Infrastructure development and contested forest governance threaten the Leuser Ecosystem, Indonesia

Sloan, Sean, Campbell, Mason J., Alamgir, Mohammed, Collier-Baker, Emma, Nowak, Matthew G., Usher, Graham, and Laurance, William F. (2018) Infrastructure development and contested forest governance threaten the Leuser Ecosystem, Indonesia. Land Use Policy, 77. pp. 298-309.

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The Leuser Ecosystem in northern Sumatra, Indonesia is a globally-significant landscape for biodiversity conservation and ecosystem services. It is however increasingly threatened by infrastructure development, enabled by discordant forest governance amongst central and regional governments. Here we identify these infrastructure threats and related shortcomings in forest management and conservation planning. Environment-development conflicts were mapped across the Leuser Ecosystem, in addition to unofficial and official roads as well as planned road, electrical generation, and electrical transmission developments. We find that conflicts concentrate in the Leuser Ecosystem, where many protected forests were formerly degraded and are now undergoing de facto conversion. Unofficial roads, not observed within government maps, were nearly double the length of official roads within the Leuser Ecosystem (6818 km vs 3597 km). Approximately half of all roads occurred in forests, particularly historically-exploited forests. Consequently, small forest patches and narrow forest corridors comprise 27% of the Leuser Ecosystem, and most are subject to ongoing degradation and conversion. We identify eight conservation priority areas where concentrations of road developments have produced particularly vulnerable forests. Planned infrastructure developments would directly impact these priority areas and bisect the Leuser Ecosystem, contradicting national conservation planning directives. These trends are framed by an assertive decentralisation by regional governments, aggravating the legal-administrative volatility surrounding the Leuser Ecosystem and empowering development interests. Such volatility is poised to become more common in Indonesia at a time of rapidly expanding development pressures within remaining natural environments.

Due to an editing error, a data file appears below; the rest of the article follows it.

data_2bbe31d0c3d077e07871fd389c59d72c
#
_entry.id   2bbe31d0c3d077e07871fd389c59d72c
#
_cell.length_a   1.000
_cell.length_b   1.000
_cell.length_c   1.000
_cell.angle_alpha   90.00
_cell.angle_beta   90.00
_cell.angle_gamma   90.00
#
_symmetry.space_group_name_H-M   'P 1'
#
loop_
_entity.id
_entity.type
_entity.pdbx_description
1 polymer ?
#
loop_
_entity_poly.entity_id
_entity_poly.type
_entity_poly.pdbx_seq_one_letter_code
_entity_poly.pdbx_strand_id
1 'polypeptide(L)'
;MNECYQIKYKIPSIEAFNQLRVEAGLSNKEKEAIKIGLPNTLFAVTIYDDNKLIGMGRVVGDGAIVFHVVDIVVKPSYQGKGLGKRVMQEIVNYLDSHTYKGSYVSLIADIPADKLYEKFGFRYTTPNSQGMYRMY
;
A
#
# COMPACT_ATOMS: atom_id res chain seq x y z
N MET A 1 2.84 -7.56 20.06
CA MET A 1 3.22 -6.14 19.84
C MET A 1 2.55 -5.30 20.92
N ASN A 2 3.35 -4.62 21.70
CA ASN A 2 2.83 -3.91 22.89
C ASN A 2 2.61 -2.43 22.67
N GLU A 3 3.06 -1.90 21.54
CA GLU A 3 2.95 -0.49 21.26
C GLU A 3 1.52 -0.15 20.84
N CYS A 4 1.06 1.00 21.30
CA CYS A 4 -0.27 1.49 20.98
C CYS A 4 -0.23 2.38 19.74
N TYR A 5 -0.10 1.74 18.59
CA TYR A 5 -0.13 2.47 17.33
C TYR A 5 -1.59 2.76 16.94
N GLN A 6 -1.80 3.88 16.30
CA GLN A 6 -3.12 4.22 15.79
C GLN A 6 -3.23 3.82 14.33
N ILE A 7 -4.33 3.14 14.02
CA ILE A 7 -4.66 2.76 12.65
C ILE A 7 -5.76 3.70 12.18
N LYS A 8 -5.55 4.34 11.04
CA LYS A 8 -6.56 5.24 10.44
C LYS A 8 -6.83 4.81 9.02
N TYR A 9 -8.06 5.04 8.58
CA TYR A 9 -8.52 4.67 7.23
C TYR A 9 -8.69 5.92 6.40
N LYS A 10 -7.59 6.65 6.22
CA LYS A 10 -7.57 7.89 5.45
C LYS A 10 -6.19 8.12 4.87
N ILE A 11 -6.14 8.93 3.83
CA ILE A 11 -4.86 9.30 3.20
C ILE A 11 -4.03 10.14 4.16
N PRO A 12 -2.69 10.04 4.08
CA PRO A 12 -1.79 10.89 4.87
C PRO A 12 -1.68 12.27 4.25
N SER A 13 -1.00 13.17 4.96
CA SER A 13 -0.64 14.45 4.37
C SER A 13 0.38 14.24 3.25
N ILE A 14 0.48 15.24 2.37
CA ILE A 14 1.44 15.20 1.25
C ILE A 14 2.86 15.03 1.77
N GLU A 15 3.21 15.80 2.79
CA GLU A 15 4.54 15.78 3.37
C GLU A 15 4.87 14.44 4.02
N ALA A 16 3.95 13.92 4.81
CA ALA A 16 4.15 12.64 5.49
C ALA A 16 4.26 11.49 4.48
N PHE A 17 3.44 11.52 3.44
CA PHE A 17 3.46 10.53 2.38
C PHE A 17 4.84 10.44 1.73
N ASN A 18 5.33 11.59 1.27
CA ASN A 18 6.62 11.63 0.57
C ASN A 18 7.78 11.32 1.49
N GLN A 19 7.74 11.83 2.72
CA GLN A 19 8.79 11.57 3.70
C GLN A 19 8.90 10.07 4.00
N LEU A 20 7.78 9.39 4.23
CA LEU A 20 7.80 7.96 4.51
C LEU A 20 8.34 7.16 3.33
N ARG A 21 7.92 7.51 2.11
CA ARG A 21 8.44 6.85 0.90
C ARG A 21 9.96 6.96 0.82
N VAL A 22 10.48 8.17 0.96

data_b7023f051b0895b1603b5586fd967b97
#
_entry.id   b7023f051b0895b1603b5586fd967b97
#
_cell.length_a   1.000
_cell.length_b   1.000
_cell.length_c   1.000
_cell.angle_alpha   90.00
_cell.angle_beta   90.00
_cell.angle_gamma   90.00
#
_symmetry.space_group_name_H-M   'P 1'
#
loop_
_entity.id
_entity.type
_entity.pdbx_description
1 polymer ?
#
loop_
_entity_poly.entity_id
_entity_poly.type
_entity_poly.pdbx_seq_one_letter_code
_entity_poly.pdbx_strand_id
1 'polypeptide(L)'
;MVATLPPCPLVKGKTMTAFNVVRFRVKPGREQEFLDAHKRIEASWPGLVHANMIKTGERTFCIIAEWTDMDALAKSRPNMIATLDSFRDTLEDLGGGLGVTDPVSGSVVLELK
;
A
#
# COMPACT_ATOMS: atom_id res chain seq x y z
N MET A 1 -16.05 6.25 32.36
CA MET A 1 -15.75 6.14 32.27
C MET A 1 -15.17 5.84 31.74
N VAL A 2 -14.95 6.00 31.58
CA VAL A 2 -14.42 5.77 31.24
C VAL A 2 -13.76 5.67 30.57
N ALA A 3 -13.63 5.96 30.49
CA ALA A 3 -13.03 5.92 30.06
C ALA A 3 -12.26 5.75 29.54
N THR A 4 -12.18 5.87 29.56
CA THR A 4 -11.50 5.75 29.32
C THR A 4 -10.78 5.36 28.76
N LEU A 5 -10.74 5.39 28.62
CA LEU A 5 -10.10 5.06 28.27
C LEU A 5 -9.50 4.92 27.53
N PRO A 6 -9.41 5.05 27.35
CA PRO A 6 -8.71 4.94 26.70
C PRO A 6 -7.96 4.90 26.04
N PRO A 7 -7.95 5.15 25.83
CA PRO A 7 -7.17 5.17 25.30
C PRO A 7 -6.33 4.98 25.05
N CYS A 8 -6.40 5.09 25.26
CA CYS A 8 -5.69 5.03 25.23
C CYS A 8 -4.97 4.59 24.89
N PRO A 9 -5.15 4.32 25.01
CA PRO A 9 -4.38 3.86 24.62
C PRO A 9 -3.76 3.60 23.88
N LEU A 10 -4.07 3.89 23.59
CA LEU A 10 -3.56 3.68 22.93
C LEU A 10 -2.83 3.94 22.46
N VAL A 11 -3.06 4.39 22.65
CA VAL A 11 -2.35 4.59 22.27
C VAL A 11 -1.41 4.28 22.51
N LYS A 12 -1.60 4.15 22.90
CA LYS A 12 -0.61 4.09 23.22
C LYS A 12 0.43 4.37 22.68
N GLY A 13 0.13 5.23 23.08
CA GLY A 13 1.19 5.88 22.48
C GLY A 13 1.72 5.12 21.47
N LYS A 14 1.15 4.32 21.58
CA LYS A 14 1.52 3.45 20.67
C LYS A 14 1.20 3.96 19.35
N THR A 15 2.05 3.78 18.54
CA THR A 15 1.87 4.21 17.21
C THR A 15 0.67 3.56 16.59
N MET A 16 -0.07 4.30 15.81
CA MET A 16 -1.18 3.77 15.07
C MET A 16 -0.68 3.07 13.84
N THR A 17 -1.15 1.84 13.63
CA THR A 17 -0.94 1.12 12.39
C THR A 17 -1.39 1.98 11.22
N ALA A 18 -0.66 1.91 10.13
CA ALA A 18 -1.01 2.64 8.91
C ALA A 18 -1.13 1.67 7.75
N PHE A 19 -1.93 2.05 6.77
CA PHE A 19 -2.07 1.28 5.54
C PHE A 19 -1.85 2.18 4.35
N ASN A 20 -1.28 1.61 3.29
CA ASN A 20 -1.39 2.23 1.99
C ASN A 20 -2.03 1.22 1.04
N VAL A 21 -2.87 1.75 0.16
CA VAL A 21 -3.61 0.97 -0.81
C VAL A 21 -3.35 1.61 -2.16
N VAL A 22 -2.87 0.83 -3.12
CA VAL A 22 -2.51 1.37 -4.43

Item ID: 53908
Item Type: Article (Research - C1)
ISSN: 1873-5754
Keywords: connectivity, deforestation, spatial planning, primary forest, secondary forest, roads, Indonesia
Copyright Information: © 2018 Elsevier Ltd. All rights reserved.
Date Deposited: 19 Jul 2018 05:29
FoR Codes: 31 BIOLOGICAL SCIENCES > 3103 Ecology > 310308 Terrestrial ecology @ 30%
41 ENVIRONMENTAL SCIENCES > 4104 Environmental management > 410401 Conservation and biodiversity @ 35%
41 ENVIRONMENTAL SCIENCES > 4104 Environmental management > 410404 Environmental management @ 35%
SEO Codes: 96 ENVIRONMENT > 9608 Flora, Fauna and Biodiversity > 960899 Flora, Fauna and Biodiversity of Environments not elsewhere classified @ 100%
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